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A fantastic lightweight laptop combining good design, strong performance and an excellent screen. It’s a promising first showcase for Intel’s new Core Ultra range.


  • Great performance in mainstream apps
  • Good gaming performance by iGPU standards
  • Fantastic OLED screen
  • No compromises on the connectivity or ergonomics


  • GPU speeds constrained by slimline form factor

Key Features

  • High performance in a slim-and-light designIntel’s new Meteor Lake architecture brings higher levels of CPU and GPU performance to ultraportable devices.
  • Better graphics from an iGPUWith an Intel Arc GPU on its own tile within the processor, this is the first Intel laptop to deliver gaming-grade performance without a dedicated graphics chip.
  • Superb OLED displayWith a high 1800p resolution and brilliant colour reproduction, this OLED screen is perfect for creative applications – or even just games and streaming video.


Intel’s Meteor Lake technology is a big deal. Sure, we’ve had some big changes in the last few processor generations, particularly the introduction of Performance and Efficient cores in the 12th-generation Alder Lake CPUs, but Meteor Lake is a real departure from the Intel Core processors we’ve been seeing over the last 14 years. The Asus Zenbook 14 OLED is one of the first laptops to don the new Intel Core Ultra chips.

Not only does it ditch the single monolithic die for a fusion of tiles or chipsets, each covering different functions, but it’s the first Intel architecture to include a neural processing unit (NPU) for accelerating AI workloads, plus a dedicated graphics tile with a dedicated Intel Arc GPU. In doing so, Intel hopes to move away from previous processor families where the focus was all about multi-core CPU performance, and towards a more balanced architecture that can handle more demanding AI and graphics workloads within tighter power budgets and thermal requirements.

With its Core Ultra 7 155H CPU, the new Asus Zenbook 14 OLED is a case in point. This is a slimline 14-inch laptop, about as light and portable as such things get, yet with its 16-core, 22-thread CPU and integrated Arc Xe-LPG integrated GPU it can deliver the kind of performance you need to run demanding creative apps and even games at lower resolutions and detail settings. Pleasingly, Intel hasn’t jacked up the price for this exciting new generation either, with this laptop starting at £1,099.99 for the Core Ultra 5 model and up to £1,399.99 for a Core Ultra 9 specification – with my Core Ultra 7 review model sitting towards the higher end of the middle.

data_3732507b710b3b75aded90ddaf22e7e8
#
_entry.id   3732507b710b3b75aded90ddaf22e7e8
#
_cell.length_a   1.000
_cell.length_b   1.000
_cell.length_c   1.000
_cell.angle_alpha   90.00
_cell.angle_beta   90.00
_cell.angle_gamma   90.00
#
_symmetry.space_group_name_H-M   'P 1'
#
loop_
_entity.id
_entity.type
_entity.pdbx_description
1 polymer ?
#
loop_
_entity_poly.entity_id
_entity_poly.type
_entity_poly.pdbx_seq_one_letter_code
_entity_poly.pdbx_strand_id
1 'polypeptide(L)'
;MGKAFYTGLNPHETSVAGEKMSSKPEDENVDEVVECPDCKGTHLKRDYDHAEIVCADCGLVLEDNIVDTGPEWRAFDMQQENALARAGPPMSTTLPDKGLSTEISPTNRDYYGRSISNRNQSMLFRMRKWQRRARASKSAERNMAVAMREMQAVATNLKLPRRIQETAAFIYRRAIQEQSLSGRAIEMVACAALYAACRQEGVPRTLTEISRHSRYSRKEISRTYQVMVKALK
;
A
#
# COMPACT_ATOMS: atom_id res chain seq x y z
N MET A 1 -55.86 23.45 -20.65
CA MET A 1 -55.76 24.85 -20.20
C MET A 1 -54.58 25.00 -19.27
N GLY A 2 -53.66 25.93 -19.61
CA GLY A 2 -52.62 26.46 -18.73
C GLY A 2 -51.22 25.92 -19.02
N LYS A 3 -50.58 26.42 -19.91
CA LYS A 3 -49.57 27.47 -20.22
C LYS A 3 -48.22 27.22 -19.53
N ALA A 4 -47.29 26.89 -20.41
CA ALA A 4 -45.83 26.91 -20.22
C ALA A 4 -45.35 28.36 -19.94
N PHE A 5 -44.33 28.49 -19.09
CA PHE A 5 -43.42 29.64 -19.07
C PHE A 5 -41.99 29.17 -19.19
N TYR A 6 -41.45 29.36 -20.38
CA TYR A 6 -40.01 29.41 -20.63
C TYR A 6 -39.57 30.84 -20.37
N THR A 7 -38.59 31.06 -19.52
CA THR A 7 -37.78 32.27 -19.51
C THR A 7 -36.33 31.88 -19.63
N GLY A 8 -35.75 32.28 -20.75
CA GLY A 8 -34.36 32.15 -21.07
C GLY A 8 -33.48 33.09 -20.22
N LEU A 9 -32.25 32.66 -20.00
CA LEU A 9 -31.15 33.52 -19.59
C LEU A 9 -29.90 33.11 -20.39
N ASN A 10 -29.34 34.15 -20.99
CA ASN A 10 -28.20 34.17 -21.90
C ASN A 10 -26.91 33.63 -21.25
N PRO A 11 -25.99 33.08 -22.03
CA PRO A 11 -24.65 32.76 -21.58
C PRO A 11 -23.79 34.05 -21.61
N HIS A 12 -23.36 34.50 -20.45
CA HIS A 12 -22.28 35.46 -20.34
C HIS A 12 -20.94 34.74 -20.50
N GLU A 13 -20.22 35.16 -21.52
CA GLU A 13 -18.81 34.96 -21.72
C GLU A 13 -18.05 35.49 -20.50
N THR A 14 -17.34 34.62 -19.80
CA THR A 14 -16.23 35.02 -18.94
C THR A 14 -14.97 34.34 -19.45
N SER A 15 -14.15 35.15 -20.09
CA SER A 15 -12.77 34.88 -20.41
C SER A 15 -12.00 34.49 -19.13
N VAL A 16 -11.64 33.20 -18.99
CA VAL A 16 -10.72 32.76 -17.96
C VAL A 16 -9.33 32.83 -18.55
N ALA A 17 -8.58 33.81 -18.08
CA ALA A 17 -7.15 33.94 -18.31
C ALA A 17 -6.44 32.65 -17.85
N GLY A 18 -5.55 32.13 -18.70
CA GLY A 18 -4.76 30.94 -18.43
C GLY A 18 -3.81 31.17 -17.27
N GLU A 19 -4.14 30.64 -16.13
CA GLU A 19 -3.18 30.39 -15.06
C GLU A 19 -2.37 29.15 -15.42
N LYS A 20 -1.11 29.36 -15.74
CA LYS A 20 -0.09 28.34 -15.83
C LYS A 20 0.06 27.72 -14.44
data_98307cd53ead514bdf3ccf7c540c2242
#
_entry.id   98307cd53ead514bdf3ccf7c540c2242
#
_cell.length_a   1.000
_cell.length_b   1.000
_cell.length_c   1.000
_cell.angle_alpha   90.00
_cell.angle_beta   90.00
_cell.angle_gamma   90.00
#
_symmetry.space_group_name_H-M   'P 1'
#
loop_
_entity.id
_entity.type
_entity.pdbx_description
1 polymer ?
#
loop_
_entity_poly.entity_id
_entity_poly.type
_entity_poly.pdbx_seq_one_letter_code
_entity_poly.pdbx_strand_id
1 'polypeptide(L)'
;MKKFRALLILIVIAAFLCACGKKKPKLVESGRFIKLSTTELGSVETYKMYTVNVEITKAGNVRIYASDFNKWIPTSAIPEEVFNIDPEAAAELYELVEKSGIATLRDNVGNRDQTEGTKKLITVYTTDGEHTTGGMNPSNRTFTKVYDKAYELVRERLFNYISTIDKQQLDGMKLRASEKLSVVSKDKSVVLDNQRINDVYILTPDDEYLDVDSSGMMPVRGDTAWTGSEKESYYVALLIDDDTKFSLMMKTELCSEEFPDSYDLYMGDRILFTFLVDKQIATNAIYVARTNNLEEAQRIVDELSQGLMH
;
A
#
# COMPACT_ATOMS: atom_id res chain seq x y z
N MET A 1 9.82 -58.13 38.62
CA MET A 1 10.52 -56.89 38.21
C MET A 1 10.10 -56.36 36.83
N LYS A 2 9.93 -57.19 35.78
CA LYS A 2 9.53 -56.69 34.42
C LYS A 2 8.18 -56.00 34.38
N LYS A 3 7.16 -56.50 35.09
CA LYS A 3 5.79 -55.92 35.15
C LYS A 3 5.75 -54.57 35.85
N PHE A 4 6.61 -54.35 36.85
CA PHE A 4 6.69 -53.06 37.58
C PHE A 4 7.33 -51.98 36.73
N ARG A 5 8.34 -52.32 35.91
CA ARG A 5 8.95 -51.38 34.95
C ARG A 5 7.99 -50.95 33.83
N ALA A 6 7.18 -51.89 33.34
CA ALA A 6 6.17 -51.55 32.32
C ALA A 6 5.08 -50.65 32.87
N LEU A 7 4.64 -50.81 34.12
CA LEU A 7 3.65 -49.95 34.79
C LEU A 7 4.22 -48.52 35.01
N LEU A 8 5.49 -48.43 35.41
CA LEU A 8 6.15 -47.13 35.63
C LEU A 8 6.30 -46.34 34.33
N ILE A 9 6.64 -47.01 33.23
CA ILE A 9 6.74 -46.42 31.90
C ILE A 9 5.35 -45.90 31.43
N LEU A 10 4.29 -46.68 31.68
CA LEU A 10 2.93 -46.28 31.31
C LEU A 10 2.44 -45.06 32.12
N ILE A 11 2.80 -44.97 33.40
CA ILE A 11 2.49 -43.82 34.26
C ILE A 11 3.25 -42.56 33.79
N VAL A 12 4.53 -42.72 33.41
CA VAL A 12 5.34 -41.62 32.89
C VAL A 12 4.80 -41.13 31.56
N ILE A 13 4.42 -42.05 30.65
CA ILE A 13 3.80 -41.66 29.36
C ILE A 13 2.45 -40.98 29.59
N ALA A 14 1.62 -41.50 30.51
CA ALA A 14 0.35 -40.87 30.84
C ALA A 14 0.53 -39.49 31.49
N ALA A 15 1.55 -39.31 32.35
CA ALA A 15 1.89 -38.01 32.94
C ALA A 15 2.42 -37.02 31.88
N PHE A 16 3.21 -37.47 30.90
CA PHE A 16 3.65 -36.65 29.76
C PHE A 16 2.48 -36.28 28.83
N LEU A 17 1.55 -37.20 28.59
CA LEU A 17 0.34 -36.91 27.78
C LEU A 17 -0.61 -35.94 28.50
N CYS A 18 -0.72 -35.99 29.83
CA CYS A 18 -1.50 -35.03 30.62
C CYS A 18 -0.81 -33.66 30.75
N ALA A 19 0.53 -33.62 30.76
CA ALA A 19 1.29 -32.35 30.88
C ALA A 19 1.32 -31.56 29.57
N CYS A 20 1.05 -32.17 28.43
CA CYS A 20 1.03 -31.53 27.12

In recent years, buying an Intel-based laptop of this kind without a dedicated GPU has meant accepting compromises around multi-threaded or graphics performance beyond those you’d make using AMD’s APUs or Apple’s Silicon processors. With Meteor Lake, that could be a thing of the past.

Design and Keyboard

  • Thin and light design with tough aluminium chassis
  • Solid selection of ports and sockets plus Wi-Fi 6E connectivity
  • Great keyboard with crisp, clicky action

If you’ve seen previous Asus Zenbook 14 OLED models, you won’t find anything too surprising about this update’s design. It’s a slim 15mm thick unit, barely bigger than its 14-inch OLED screen at 312 x 220mm, and it weighs just 1.29 kg. The casing is an aluminium alloy coated in an attractive, ceramic feel ink-blue finish, and its MIL-STD-810H certified for durability. There’s barely any flex anywhere in the chassis, including the lid, and I can’t imagine it struggling with a life of being stashed in bags and sitting on coffee shop tables. The lid, with its origami fold design, looks great.

Connectivity is pretty good for such a slimline unit. Given that it charges via USB Type-C, I’d like to see ports on both sides of the laptop rather than two Thunderbolt 4/USB Type-C ports on the right, but you also get a USB 3.2 Gen 1 Type-A port on the left and an HDMI 2.1 output on the right. Right next door, you’ll find the traditional 3.5mm audio socket. Unlike previous generations, there’s no micro SD card slot.